If companies are raking in big profits, do CEOs really need to care if their work teams lack diversity? Maybe not in Silicon Valley, where high tech firms are dominated by white males and not under financial pressure to diversify. But the social pressure is on. When diversity is lacking in almost any other industry’s workforce, with no efforts toward change, the competitive edge is lost.
Lack of diversity can affect employee happiness and retention, and can keep talented staff away. Research shows people want to work for a diverse company that cares about the community and has happy employees — the ingredients for a positive corporate culture. If bias and oppression have become an acceptable way of doing business companies suffer. Not everyone gives the real reason for leaving. In some cases, talented staff who feel oppressed by leave without giving the true reason, thinking it’s hopeless. When profits fall, shareholders and the top brass take notice. Or worse, if a company suffers bad publicity for a lack of diversity, the consequences can be dire. But nobody should have to wait that long. As Jack Welch said, “Change before you have to.”
Diversity training is not so much about focusing on the differences of another, but about an individual’s thoughts about those who are not like them. Diversity in “how we think” should be the main focus for optimizing a workforce for productivity, not so much why others are different because they fit into the traditional categories defining diversity, such as race, gender, age ethnicity and so on. Such categories themselves bring stereotypes to mind; hence the need to focus on open-mindedness and acceptance of all differences is essential. A company culture that is accepting of all people recognizes that diverse people also of vast and varied life experience also think differently. And thought diversity is the critical part of a functional workforce.
Successful diversity training focuses on simulations and problem solving, vs. political correctness directing, which is really an authoritarian way of telling you what you can or cannot say and do. Simulating real-life experiences in training encourages natural interaction and may uncover biases trainees may not even recognize they have. Acceptance and understanding is the aim, and training to support such interactions can improve sales and customer service. Diverse teams, where employees respect, understand and accept one another’s life experience and ways of thinking, can best suit a diverse clientele when marketing products and services.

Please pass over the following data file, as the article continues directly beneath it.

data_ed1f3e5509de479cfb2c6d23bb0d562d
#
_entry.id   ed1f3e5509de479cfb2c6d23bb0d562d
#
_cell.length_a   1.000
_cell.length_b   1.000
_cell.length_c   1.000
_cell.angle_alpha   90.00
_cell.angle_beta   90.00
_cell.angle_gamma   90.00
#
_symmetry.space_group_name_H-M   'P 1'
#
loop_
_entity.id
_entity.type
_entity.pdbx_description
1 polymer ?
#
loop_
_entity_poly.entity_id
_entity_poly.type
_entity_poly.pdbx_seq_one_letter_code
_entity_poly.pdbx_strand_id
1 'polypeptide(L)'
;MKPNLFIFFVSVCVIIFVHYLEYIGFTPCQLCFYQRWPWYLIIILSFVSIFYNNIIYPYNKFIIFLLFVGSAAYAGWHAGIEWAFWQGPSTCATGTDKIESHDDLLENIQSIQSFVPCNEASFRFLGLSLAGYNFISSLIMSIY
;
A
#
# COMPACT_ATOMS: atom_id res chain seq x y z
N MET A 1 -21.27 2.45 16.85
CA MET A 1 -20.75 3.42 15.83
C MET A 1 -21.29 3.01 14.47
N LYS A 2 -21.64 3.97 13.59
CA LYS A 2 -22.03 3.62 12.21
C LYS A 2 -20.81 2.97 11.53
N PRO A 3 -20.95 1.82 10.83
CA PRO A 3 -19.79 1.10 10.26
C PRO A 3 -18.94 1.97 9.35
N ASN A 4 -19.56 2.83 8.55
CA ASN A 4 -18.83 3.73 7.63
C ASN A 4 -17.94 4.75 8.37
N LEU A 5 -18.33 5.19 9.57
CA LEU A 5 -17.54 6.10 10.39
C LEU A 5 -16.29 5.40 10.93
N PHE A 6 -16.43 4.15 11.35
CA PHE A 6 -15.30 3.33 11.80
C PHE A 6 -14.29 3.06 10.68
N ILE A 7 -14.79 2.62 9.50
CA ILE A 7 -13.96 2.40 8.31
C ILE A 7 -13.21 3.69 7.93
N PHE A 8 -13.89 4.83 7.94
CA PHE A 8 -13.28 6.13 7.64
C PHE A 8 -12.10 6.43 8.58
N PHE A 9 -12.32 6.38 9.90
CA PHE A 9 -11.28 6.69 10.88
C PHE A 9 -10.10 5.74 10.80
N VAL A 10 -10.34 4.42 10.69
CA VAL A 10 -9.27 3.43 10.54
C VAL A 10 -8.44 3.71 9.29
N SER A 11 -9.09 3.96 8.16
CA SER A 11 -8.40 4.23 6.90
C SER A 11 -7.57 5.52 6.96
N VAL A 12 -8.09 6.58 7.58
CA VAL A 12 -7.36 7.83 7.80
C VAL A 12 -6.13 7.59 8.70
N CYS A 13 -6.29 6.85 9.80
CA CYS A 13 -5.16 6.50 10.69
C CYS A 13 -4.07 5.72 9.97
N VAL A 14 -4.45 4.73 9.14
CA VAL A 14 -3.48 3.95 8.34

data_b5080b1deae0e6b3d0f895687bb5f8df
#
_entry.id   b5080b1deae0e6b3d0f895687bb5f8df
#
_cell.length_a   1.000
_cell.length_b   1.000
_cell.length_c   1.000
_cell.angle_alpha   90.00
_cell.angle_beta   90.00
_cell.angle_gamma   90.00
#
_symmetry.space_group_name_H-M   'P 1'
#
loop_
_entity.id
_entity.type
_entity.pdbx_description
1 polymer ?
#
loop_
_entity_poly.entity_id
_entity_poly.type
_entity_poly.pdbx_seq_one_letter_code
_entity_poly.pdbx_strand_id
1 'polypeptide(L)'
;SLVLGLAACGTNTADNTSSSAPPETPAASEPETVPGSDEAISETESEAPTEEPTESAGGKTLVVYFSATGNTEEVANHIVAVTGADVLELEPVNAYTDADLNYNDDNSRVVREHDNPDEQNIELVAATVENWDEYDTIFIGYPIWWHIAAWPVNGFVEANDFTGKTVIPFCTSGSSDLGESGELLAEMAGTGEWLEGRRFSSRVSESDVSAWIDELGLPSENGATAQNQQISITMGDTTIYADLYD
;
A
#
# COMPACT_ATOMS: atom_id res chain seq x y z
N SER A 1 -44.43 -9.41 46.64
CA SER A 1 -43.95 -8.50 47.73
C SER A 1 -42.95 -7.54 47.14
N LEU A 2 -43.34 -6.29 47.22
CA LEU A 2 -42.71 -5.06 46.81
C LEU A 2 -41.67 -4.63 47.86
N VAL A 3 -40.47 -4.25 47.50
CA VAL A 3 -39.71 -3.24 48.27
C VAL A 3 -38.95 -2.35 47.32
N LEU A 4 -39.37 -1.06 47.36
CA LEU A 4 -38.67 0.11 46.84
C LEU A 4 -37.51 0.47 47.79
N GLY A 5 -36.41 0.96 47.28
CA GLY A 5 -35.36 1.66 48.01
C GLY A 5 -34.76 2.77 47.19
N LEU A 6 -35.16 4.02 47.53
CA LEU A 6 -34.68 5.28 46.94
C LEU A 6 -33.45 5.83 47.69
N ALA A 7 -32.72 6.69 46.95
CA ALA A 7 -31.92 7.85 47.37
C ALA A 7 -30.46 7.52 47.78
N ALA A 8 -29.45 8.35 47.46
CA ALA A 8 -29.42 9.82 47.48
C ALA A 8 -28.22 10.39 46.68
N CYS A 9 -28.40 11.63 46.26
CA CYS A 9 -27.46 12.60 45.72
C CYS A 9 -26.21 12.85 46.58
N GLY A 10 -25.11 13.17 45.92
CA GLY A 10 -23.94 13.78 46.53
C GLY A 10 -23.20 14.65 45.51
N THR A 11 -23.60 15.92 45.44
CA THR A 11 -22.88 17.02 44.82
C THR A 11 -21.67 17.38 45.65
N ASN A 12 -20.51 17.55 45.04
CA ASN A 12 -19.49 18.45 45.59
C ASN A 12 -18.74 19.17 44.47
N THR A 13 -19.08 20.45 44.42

Benefits of Workplace Diversity
- Increased creativity. The greater the diversity, the more creative the team. When you put a team together whose members reflect different lifestyles, ethnicities, belief systems or other factors defining diversity at work, you fuel creative energy and innovation more so than working with a homogenized group.
- Increased innovation. Diverse life experiences, thinking styles, personal viewpoints, and the acceptance of one another, can help drive innovation. People from other cultures, well-traveled staff, former ex-patriots, and workers with different belief systems can bring ideas from far-reaching areas together to create products and processes easier than a team of similar members.
- Improved Decision Making. In a diverse team, you can expect to face wide ranging opinions and be challenged in new ways. When you are solving problems, diverse perspectives can lead to ideas you may not have considered. Collaborating ideas can be a part of continuous improvement with employee and customer relations.
- Better Understanding of Consumers. The diversity of your boardroom should reflect the diversity of the demographics of your market. Understanding customers of diversity also increases opportunities to explore additional markets.
- More Productive Brainstorming. Creative ideas flow when teams are diverse and feel free to throw out ideas without criticism. Trust is an important part for any team, diverse or otherwise. In the case of diverse teams there may be more barriers to trust. Brainstorming sessions can also be fun and build trusting relationships, while also being productive.
Having a diverse workplace is not a passing fad. If your workplace lacks a rich mix of diversity now, it’s time to plan for the future. Today, 83 percent of millennials are more actively engaged if their company promotes an inclusive culture, a Deloitte study showed. In 10 years, millennials will make up 75 percent of the workforce. So if you’ll be too old to work by then, listen to the millennials who will be taking care of you in your final years.